A Touch of Velvet

velvet-1

The antlers of all the Ontario cervids have, by now, been free of velvet for weeks. The crowns are now hardened bone, slowly shrinking as they dry.

Antler velvet is a hairy skin that is a component of growing antler bone. It’s very sensitive as it covers a mass of blood vessels and nerves that will quickly transform into a crown of antlers. Antlers are said to be one of the fastest growing tissues found in the animal world.

On whitetails, the velvet is shed quickly and, it seems, in private. I’ve never witnessed a buck shedding its velvet; only once I saw a buck that had obviously just shed its velvet (the buck in the photo). Fresh red blood still smeared the whitish bone. I once watched a bull moose losing its velvet; it used the dead, overhead branches of a large spruce to rake its antlers and as the velvet sloughed off, the bull would shake its head, grab velvet in its mouth, chew it off and eat it. Velvet is high in nutrients and minerals; it’s seldom allowed to go to waste.

Most hunters are fascinated by antlers and in many cultures antlers are considered to be a trophy and a memorable part of the hunt. There are a number of organizations that maintain records of large antlered specimens and there are also various standardized methodologies used to ‘score’ or rank antlers. One of the best known is the Boone and Crockett Club (B&C) that uses a scoring system with the same name. The club was founded in 1887 by Theodore Roosevelt, who was president of the USA from 1901 to 1909.

In England and Europe, the antlers of stags, notably those of red deer, have adorned the walls of castles and homes of nobility for centuries.

Antlers – presence or absence, plus size – are often an integral part of how members of the deer family are managed by game agencies everywhere.

B&C categorizes antlers as being either ‘typical’, or non-typical. Typical antlers reward size and symmetry; in other words a great typical buck has ‘perfect’ antlers, the large antlers are a mirror of each other and have no unusual or abnormal growths of points other than what is considered to be normal for the species.  Non-typicals are just that. The biggest antlers are usually non-typicals.

For the antlers of a white-tailed buck to be listed (declared a bona-fide trophy) in the typical category by B&C, it must be measured by a certified B&C scorer and have a net score of at least 170. Most trophy typical whitetails have 5 points on each antler, although some have 4 and some more than 5. The present world record was shot by Milo Hansen in 1993 in Saskatchewan. It is basically a 6X6 with two small points on the right antler; it has a net score of 213 5/8ths.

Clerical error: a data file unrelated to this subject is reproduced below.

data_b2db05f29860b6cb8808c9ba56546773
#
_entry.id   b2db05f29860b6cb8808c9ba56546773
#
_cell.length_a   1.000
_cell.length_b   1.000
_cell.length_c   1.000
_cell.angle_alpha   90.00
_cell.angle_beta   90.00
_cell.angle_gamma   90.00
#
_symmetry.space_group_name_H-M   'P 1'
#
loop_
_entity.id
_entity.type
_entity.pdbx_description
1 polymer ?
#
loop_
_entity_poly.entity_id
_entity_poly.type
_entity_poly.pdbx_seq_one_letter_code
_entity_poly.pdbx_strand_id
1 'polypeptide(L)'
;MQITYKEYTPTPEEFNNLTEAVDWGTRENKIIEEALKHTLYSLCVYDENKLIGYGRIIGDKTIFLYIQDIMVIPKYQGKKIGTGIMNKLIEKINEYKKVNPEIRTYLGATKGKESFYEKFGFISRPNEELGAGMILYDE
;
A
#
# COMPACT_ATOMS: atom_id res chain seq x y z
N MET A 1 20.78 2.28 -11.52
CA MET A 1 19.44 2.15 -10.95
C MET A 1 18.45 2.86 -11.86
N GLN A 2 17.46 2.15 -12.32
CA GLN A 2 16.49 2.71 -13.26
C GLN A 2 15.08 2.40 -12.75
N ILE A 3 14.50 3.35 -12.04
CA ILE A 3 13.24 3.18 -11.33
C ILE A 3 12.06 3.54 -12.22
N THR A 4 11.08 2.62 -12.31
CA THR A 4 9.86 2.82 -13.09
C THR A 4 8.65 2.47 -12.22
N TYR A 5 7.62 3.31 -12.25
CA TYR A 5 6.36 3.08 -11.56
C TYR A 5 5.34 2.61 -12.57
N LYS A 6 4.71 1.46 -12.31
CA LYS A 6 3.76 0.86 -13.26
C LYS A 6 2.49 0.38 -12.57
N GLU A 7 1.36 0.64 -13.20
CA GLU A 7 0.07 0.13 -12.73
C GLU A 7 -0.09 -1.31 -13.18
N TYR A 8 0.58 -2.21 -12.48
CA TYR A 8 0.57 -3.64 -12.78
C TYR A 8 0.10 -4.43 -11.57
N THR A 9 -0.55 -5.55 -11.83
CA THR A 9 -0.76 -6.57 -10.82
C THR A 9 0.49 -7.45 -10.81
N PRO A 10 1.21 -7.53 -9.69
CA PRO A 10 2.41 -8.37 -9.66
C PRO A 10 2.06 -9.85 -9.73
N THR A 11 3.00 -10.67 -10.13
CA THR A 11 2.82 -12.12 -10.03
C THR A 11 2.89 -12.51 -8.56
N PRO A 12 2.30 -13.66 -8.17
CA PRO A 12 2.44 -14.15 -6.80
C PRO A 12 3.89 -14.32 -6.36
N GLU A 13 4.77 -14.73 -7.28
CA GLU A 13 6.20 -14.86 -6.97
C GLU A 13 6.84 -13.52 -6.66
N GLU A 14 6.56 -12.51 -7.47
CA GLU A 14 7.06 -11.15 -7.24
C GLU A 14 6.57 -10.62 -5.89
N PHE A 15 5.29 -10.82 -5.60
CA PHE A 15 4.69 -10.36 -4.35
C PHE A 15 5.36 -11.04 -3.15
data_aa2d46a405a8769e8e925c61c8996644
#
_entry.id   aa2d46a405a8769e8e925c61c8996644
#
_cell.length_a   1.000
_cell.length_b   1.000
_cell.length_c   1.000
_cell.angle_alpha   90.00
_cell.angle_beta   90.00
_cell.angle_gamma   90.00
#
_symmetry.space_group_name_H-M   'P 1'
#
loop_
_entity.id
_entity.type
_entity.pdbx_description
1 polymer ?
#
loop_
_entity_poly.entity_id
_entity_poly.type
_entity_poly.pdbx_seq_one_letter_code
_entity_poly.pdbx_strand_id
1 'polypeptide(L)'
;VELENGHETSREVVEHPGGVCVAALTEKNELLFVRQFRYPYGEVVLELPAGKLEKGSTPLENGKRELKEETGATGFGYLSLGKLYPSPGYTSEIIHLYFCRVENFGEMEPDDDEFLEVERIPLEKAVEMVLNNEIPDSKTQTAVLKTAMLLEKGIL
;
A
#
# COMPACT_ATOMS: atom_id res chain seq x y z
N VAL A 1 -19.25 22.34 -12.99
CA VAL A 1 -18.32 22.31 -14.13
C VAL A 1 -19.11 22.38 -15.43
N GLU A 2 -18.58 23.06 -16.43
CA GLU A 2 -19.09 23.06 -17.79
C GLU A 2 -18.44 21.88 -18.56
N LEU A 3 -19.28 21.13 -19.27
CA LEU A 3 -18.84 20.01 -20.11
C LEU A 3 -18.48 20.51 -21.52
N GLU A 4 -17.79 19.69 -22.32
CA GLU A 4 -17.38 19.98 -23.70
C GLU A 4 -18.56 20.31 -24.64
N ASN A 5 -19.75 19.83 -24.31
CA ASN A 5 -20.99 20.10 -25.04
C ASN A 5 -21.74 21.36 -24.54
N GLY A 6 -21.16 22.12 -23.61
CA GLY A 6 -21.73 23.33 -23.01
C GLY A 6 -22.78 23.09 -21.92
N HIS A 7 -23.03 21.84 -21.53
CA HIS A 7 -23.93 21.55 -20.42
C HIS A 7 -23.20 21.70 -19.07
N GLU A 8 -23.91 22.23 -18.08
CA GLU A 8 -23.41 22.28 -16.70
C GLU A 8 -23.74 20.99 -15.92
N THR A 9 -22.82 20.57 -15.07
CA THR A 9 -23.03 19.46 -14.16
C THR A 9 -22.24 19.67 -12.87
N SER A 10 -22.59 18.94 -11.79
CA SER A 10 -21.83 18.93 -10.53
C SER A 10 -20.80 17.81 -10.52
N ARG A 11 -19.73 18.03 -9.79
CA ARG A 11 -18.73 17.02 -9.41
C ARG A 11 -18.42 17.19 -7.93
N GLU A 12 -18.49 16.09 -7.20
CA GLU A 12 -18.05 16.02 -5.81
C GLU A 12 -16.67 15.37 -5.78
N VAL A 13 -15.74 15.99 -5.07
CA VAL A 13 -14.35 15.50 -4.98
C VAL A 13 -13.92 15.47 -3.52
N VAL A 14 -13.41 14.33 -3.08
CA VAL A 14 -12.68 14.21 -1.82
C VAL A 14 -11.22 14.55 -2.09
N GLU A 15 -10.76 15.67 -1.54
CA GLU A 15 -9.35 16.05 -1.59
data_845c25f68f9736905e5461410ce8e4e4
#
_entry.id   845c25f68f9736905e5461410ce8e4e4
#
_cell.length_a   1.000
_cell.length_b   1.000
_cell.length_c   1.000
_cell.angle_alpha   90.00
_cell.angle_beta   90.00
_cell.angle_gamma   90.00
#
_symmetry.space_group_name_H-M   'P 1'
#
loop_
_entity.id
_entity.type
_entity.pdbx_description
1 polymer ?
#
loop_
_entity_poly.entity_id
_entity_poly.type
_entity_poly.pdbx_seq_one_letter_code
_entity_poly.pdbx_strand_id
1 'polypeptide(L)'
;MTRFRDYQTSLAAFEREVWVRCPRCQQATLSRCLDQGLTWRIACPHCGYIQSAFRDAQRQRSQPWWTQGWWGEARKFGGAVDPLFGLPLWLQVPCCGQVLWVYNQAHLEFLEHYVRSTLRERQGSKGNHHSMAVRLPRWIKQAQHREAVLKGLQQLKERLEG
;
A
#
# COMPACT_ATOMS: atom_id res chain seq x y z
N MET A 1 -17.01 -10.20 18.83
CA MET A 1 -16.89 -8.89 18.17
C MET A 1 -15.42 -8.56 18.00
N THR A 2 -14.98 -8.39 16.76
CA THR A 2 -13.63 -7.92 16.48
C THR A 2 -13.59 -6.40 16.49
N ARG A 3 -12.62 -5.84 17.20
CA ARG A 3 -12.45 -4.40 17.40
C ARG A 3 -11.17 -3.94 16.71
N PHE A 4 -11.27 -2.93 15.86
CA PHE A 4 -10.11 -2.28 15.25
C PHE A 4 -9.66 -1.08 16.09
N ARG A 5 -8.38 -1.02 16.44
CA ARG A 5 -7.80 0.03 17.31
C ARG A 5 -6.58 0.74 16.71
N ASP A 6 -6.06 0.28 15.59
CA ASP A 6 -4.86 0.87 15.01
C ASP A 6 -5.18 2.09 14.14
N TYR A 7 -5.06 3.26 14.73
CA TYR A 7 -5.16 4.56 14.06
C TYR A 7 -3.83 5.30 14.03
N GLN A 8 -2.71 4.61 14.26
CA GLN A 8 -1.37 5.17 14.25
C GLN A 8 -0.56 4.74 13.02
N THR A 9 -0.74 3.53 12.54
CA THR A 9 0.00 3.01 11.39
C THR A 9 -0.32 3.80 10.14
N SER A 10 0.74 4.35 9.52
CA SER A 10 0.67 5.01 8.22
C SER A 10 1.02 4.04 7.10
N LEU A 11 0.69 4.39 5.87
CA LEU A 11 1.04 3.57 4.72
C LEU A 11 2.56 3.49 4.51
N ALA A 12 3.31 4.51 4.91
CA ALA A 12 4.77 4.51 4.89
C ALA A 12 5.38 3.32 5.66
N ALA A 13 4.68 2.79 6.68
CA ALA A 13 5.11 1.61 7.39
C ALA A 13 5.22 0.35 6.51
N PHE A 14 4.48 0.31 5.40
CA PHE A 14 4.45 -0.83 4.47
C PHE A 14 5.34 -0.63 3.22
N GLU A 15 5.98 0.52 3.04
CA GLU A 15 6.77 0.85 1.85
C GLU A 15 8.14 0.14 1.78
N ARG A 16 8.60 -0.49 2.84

Before a set of antlers can be officially measured and scored, there must be a ‘drying’ period of at least 60 days after the harvest of the animal. Particularly large antlers may shrink a few inches in that 60 day drying period; shrinkage could continue for a few years, but once the deer has been officially scored and measured, that’s the score, regardless if it continues to shrink (marginally) over time. Antlers are measured without velvet.

An elk antler from an animal that roamed Minnesota prior to their extirpation in the mid-19th century was recently found in the bottom of a lake in that state. A large antler, it was hollow; apparently it had developed full size but not yet full ossification. It probably wound up in the lake early in the fall. How that happened is by no means clear, but if it was deposited in early fall, it must have been associated with the death of the bull, as elk antlers aren’t shed until March or April. The inner, softer, developing portion deteriorated over time in the water, but the outer core was still intact. Maybe it was still in velvet.

Another interesting antler factoid.

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